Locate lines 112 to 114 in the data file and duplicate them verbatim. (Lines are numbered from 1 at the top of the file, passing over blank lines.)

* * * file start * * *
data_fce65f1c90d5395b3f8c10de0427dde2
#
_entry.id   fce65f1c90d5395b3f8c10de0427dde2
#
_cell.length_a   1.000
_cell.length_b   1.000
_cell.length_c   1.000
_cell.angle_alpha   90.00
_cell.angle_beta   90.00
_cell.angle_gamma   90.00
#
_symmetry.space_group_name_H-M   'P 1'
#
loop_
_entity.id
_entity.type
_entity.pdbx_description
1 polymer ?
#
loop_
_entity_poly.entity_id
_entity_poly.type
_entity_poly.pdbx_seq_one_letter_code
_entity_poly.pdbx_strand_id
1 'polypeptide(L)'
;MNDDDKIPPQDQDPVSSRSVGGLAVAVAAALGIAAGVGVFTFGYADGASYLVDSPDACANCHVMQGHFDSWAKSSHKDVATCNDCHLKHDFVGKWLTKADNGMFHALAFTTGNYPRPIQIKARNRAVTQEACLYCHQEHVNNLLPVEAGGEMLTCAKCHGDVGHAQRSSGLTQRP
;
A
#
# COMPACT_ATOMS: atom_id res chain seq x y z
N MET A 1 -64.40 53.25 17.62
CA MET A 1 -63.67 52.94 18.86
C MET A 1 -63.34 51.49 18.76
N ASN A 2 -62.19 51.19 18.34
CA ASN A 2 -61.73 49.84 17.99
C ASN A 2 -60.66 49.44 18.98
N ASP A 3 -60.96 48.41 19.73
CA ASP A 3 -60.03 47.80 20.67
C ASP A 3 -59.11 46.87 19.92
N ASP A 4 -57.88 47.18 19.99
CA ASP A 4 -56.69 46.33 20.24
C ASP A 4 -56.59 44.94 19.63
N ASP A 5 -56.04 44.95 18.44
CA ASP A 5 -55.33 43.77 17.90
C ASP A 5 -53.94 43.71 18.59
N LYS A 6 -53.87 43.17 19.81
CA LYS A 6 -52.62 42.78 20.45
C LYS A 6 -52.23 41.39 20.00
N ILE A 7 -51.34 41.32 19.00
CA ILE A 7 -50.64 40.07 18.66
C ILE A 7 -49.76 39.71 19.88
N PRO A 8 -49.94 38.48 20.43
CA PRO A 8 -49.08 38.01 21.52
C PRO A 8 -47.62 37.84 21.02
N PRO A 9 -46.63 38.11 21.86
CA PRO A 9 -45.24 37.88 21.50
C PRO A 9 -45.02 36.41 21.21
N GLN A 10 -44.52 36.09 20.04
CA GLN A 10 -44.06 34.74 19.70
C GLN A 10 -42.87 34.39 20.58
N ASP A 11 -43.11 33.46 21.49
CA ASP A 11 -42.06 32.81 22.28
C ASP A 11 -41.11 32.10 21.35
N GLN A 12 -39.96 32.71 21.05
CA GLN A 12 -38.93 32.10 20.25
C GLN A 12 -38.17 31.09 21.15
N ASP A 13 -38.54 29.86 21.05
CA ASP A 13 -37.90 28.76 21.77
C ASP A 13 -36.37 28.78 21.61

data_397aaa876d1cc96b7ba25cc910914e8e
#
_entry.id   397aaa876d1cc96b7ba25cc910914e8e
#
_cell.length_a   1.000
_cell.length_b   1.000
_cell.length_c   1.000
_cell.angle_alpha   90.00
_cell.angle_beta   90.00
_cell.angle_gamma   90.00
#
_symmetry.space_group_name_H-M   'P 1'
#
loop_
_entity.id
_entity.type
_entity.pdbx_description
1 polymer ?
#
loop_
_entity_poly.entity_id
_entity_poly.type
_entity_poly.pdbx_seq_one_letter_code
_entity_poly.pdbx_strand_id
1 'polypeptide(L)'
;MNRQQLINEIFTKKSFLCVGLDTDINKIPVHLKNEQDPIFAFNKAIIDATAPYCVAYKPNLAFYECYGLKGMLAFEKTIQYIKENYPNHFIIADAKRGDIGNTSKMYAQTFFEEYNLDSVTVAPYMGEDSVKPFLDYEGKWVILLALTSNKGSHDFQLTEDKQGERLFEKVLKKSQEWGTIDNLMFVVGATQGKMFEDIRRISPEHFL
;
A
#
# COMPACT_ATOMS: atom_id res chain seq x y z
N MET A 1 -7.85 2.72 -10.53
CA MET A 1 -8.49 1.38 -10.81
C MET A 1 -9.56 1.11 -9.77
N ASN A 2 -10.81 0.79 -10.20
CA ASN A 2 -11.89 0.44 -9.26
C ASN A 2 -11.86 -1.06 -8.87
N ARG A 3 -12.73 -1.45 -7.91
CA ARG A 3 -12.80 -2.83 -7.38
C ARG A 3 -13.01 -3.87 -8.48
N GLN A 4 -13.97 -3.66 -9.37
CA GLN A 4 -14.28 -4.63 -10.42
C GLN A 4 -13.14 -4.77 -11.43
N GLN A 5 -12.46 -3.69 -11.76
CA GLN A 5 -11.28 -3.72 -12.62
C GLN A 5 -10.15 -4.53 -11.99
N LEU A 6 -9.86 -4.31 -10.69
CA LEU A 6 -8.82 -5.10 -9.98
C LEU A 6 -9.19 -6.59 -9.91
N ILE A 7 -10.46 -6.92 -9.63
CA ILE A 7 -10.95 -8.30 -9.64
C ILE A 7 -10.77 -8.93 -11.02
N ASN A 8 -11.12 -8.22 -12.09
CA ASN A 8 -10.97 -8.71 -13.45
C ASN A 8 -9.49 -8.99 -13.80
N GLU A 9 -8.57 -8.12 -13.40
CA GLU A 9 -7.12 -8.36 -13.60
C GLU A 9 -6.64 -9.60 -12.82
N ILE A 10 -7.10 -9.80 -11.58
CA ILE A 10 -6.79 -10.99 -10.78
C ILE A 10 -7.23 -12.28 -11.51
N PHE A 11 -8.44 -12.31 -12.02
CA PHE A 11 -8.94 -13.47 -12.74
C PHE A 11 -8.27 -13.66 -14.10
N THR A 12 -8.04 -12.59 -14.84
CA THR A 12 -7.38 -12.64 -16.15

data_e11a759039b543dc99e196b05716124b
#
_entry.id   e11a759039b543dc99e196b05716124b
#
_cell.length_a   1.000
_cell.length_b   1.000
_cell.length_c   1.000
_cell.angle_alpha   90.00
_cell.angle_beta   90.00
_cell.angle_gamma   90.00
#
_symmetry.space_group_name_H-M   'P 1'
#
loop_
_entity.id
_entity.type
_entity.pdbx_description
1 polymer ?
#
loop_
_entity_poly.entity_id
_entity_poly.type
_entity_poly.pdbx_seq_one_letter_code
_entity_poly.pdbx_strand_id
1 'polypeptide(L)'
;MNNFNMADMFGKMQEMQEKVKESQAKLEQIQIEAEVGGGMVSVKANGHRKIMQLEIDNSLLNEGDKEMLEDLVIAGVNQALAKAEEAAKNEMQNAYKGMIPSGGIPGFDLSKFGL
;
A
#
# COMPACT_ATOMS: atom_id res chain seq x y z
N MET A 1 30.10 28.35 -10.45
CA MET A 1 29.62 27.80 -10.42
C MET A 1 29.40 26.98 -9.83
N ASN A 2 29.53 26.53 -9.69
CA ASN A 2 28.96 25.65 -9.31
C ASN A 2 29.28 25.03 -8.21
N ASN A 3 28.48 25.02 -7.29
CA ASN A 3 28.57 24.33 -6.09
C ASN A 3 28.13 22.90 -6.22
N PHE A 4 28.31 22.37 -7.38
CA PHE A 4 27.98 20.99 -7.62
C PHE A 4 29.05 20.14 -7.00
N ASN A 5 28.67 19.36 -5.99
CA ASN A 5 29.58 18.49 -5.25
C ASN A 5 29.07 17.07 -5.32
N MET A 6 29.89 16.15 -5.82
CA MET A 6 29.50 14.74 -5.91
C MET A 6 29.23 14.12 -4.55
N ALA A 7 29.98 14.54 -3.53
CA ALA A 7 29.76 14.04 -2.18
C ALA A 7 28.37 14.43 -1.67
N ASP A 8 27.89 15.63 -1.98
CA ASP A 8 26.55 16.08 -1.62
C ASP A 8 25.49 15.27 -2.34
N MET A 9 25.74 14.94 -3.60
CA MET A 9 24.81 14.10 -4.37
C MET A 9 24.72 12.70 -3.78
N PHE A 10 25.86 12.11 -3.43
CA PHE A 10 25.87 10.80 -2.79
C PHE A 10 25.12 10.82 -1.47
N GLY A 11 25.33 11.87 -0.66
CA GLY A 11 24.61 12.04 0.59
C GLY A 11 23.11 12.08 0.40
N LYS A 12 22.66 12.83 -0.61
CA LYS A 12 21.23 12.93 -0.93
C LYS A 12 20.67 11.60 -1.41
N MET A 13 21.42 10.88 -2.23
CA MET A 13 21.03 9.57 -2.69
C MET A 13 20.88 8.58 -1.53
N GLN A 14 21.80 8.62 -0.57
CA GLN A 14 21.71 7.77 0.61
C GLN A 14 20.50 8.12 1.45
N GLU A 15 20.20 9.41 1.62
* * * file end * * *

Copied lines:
N GLN A 5 -12.46 -3.69 -11.76
CA GLN A 5 -11.28 -3.72 -12.62
C GLN A 5 -10.15 -4.53 -11.99